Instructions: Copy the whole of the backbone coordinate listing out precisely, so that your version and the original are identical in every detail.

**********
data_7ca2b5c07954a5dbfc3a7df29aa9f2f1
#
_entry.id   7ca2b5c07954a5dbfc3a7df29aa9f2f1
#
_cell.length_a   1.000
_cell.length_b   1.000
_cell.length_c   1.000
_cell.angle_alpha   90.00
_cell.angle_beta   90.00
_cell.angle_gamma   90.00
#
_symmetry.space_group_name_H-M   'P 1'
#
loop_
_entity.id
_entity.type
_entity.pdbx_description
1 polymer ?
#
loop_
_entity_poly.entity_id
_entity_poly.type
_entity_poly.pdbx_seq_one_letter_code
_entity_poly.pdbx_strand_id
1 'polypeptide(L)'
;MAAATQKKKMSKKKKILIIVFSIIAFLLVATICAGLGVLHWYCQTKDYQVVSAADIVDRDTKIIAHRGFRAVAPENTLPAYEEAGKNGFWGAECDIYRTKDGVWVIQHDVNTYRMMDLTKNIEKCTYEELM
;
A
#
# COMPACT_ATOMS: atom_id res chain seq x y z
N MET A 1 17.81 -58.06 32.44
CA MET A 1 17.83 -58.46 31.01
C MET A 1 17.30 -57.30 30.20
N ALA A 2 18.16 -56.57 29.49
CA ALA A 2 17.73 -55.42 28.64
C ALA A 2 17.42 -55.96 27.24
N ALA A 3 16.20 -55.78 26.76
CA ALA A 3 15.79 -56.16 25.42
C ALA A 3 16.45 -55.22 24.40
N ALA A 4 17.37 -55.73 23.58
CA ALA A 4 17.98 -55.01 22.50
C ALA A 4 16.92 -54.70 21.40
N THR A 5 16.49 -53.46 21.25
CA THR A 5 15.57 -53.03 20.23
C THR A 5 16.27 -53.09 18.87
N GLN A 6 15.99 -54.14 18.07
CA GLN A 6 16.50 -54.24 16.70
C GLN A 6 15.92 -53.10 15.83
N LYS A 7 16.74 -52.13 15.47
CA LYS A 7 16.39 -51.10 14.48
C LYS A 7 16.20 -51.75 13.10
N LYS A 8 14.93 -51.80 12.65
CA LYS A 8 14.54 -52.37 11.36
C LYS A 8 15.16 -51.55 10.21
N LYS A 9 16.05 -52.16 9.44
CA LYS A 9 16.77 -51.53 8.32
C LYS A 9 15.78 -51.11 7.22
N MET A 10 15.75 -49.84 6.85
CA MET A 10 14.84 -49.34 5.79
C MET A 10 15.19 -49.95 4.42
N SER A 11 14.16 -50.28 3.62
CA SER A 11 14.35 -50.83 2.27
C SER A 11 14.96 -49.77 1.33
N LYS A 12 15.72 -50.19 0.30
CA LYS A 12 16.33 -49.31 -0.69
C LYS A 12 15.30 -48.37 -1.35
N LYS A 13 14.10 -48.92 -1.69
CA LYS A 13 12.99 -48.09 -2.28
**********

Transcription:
data_7ca2b5c07954a5dbfc3a7df29aa9f2f1
#
_entry.id   7ca2b5c07954a5dbfc3a7df29aa9f2f1
#
_cell.length_a   1.000
_cell.length_b   1.000
_cell.length_c   1.000
_cell.angle_alpha   90.00
_cell.angle_beta   90.00
_cell.angle_gamma   90.00
#
_symmetry.space_group_name_H-M   'P 1'
#
loop_
_entity.id
_entity.type
_entity.pdbx_description
1 polymer ?
#
loop_
_entity_poly.entity_id
_entity_poly.type
_entity_poly.pdbx_seq_one_letter_code
_entity_poly.pdbx_strand_id
1 'polypeptide(L)'
;MAAATQKKKMSKKKKILIIVFSIIAFLLVATICAGLGVLHWYCQTKDYQVVSAADIVDRDTKIIAHRGFRAVAPENTLPAYEEAGKNGFWGAECDIYRTKDGVWVIQHDVNTYRMMDLTKNIEKCTYEELM
;
A
#
# COMPACT_ATOMS: atom_id res chain seq x y z
N MET A 1 17.81 -58.06 32.44
CA MET A 1 17.83 -58.46 31.01
C MET A 1 17.30 -57.30 30.20
N ALA A 2 18.16 -56.57 29.49
CA ALA A 2 17.73 -55.42 28.64
C ALA A 2 17.42 -55.96 27.24
N ALA A 3 16.20 -55.78 26.76
CA ALA A 3 15.79 -56.16 25.42
C ALA A 3 16.45 -55.22 24.40
N ALA A 4 17.37 -55.73 23.58
CA ALA A 4 17.98 -55.01 22.50
C ALA A 4 16.92 -54.70 21.40
N THR A 5 16.49 -53.46 21.25
CA THR A 5 15.57 -53.03 20.23
C THR A 5 16.27 -53.09 18.87
N GLN A 6 15.99 -54.14 18.07
CA GLN A 6 16.50 -54.24 16.70
C GLN A 6 15.92 -53.10 15.83
N LYS A 7 16.74 -52.13 15.47
CA LYS A 7 16.39 -51.10 14.48
C LYS A 7 16.20 -51.75 13.10
N LYS A 8 14.93 -51.80 12.65
CA LYS A 8 14.54 -52.37 11.36
C LYS A 8 15.16 -51.55 10.21
N LYS A 9 16.05 -52.16 9.44
CA LYS A 9 16.77 -51.53 8.32
C LYS A 9 15.78 -51.11 7.22
N MET A 10 15.75 -49.84 6.85
CA MET A 10 14.84 -49.34 5.79
C MET A 10 15.19 -49.95 4.42
N SER A 11 14.16 -50.28 3.62
CA SER A 11 14.35 -50.83 2.27
C SER A 11 14.96 -49.77 1.33
N LYS A 12 15.72 -50.19 0.30
CA LYS A 12 16.33 -49.31 -0.69
C LYS A 12 15.30 -48.37 -1.35
N LYS A 13 14.10 -48.92 -1.69
CA LYS A 13 12.99 -48.09 -2.28